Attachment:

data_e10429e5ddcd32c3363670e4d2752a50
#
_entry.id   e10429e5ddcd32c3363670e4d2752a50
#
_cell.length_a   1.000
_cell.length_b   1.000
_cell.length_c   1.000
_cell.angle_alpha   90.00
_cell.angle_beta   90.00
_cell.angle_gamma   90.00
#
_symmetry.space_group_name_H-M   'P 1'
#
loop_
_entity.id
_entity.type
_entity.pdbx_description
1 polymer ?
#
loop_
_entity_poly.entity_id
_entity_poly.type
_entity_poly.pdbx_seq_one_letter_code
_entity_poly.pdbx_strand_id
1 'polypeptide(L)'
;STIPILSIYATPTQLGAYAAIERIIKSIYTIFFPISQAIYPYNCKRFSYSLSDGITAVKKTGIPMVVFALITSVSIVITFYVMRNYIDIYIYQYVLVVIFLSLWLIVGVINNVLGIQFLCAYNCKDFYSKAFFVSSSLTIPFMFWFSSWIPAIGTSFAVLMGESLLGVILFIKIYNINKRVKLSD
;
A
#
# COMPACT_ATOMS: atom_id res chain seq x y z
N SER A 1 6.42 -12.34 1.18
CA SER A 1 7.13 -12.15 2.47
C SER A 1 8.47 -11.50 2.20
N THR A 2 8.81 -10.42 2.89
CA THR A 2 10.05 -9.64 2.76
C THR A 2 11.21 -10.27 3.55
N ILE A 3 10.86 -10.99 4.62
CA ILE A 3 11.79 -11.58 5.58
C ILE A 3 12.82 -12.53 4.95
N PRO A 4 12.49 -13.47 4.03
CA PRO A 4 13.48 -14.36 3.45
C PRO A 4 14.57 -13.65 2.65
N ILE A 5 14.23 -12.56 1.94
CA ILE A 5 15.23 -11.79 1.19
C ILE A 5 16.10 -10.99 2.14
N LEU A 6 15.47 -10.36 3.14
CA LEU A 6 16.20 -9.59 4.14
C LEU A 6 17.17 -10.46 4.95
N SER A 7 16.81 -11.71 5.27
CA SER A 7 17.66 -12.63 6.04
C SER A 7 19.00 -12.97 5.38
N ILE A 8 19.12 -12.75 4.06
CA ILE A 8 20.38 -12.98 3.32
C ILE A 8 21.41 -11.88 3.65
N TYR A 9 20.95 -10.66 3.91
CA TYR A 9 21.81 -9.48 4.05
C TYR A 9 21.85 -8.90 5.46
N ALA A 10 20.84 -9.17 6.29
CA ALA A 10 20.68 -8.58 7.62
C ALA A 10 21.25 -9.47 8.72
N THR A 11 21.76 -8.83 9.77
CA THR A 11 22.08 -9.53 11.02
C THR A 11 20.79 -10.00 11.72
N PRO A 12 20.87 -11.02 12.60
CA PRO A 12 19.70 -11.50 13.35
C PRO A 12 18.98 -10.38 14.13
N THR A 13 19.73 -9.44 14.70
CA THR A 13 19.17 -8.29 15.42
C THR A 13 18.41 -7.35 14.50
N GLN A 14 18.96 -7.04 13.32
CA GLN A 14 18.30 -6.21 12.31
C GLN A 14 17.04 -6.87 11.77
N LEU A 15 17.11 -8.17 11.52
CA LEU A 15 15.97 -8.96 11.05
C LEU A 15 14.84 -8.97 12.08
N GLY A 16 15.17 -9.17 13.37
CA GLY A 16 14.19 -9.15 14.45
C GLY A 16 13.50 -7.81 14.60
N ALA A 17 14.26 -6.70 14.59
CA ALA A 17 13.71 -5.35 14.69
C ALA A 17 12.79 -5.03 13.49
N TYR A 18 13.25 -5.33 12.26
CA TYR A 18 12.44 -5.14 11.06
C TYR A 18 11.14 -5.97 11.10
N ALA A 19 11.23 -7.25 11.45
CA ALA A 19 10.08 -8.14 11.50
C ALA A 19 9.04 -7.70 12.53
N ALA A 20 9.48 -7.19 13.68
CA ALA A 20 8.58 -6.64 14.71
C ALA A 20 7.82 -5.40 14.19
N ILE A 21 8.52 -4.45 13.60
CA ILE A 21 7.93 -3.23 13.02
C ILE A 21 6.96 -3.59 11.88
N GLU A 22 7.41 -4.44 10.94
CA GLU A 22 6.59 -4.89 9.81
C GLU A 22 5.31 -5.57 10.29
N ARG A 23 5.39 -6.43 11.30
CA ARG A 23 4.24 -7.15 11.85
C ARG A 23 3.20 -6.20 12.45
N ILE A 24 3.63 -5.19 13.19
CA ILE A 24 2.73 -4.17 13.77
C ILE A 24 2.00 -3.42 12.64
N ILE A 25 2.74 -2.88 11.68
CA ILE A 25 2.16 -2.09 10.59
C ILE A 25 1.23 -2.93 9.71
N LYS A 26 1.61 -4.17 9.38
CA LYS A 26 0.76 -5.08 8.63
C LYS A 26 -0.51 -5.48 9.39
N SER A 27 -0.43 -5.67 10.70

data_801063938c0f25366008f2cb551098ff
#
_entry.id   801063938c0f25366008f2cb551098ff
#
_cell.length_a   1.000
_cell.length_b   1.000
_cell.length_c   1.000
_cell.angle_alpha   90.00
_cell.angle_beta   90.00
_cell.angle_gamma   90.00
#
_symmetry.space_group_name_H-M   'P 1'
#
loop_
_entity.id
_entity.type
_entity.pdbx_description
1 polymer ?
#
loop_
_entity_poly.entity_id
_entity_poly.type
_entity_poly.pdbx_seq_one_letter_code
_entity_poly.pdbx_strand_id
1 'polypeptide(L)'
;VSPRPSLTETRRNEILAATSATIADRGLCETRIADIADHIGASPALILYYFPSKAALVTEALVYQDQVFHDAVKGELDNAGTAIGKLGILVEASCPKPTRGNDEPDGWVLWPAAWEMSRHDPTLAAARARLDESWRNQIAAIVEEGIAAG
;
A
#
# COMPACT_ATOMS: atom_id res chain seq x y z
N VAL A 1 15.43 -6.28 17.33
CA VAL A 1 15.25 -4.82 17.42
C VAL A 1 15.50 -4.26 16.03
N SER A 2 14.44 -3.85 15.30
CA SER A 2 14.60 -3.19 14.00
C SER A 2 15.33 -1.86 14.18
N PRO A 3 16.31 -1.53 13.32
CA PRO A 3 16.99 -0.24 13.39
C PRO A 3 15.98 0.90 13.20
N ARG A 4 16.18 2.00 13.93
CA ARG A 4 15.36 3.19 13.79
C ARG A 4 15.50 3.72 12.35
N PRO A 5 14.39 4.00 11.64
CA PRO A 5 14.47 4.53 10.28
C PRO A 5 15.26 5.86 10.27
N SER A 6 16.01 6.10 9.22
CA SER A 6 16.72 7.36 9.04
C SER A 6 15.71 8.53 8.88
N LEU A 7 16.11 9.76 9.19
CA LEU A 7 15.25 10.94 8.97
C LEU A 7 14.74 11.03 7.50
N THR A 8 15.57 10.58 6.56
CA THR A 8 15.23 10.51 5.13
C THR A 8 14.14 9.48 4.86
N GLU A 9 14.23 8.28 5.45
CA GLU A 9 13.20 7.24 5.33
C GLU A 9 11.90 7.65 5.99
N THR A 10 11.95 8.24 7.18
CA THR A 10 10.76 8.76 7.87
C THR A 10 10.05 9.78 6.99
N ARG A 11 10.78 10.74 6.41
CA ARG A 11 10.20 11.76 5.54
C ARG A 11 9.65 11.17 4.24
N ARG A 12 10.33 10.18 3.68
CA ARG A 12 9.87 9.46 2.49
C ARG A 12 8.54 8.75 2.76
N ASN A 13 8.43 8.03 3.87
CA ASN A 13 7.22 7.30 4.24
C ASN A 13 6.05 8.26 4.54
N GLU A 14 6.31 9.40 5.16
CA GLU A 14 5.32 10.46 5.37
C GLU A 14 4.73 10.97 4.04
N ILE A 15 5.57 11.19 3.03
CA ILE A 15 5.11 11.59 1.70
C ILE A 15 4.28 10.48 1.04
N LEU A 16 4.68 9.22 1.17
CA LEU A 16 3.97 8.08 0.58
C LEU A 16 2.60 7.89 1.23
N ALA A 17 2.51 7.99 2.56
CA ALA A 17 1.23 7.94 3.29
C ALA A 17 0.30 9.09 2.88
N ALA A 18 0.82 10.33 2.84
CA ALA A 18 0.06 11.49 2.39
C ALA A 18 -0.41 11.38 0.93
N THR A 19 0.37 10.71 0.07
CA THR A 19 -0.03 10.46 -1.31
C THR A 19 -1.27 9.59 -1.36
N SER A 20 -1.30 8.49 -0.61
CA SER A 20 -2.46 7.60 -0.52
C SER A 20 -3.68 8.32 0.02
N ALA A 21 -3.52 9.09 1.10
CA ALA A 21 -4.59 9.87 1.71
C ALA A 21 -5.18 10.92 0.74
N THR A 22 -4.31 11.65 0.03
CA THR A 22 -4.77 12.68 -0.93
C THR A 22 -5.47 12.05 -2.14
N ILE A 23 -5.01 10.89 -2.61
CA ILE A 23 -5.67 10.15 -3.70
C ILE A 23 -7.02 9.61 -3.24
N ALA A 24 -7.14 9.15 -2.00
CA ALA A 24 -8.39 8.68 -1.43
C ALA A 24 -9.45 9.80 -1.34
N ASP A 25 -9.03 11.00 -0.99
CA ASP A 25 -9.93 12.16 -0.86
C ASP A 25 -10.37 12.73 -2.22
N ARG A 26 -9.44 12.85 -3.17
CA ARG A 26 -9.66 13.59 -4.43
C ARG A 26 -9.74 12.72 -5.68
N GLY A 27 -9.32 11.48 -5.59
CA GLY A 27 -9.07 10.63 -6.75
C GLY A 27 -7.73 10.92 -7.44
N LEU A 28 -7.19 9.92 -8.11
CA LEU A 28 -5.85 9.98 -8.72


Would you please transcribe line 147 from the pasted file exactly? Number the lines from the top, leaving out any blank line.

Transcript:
CA PRO A 3 16.99 -0.24 13.39